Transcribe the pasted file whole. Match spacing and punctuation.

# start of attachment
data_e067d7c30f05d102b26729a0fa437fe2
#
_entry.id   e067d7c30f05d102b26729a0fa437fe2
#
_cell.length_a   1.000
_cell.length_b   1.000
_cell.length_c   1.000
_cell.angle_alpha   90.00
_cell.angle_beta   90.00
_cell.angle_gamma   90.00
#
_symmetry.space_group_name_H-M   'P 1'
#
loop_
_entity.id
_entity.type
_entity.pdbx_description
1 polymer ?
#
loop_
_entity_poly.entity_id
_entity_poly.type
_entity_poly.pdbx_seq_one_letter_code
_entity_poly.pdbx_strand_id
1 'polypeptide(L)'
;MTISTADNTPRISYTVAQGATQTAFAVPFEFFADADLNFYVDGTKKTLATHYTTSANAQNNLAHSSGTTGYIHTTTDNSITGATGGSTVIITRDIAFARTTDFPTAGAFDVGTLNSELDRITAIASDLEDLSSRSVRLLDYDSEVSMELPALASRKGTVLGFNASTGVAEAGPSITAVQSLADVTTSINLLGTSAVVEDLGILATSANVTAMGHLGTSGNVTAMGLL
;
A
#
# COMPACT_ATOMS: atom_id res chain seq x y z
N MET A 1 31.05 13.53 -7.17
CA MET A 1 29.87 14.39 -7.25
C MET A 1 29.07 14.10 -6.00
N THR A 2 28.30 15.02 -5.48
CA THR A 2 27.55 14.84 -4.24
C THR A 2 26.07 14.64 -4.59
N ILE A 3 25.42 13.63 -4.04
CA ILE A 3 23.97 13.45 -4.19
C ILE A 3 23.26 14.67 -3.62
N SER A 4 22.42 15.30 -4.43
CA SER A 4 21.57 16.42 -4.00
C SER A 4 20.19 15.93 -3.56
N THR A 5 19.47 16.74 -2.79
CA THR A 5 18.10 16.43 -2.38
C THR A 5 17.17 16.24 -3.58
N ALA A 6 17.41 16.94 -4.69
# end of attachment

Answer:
data_e067d7c30f05d102b26729a0fa437fe2
#
_entry.id   e067d7c30f05d102b26729a0fa437fe2
#
_cell.length_a   1.000
_cell.length_b   1.000
_cell.length_c   1.000
_cell.angle_alpha   90.00
_cell.angle_beta   90.00
_cell.angle_gamma   90.00
#
_symmetry.space_group_name_H-M   'P 1'
#
loop_
_entity.id
_entity.type
_entity.pdbx_description
1 polymer ?
#
loop_
_entity_poly.entity_id
_entity_poly.type
_entity_poly.pdbx_seq_one_letter_code
_entity_poly.pdbx_strand_id
1 'polypeptide(L)'
;MTISTADNTPRISYTVAQGATQTAFAVPFEFFADADLNFYVDGTKKTLATHYTTSANAQNNLAHSSGTTGYIHTTTDNSITGATGGSTVIITRDIAFARTTDFPTAGAFDVGTLNSELDRITAIASDLEDLSSRSVRLLDYDSEVSMELPALASRKGTVLGFNASTGVAEAGPSITAVQSLADVTTSINLLGTSAVVEDLGILATSANVTAMGHLGTSGNVTAMGLL
;
A
#
# COMPACT_ATOMS: atom_id res chain seq x y z
N MET A 1 31.05 13.53 -7.17
CA MET A 1 29.87 14.39 -7.25
C MET A 1 29.07 14.10 -6.00
N THR A 2 28.30 15.02 -5.48
CA THR A 2 27.55 14.84 -4.24
C THR A 2 26.07 14.64 -4.59
N ILE A 3 25.42 13.63 -4.04
CA ILE A 3 23.97 13.45 -4.19
C ILE A 3 23.26 14.67 -3.62
N SER A 4 22.42 15.30 -4.43
CA SER A 4 21.57 16.42 -4.00
C SER A 4 20.19 15.93 -3.56
N THR A 5 19.47 16.74 -2.79
CA THR A 5 18.10 16.43 -2.38
C THR A 5 17.17 16.24 -3.58
N ALA A 6 17.41 16.94 -4.69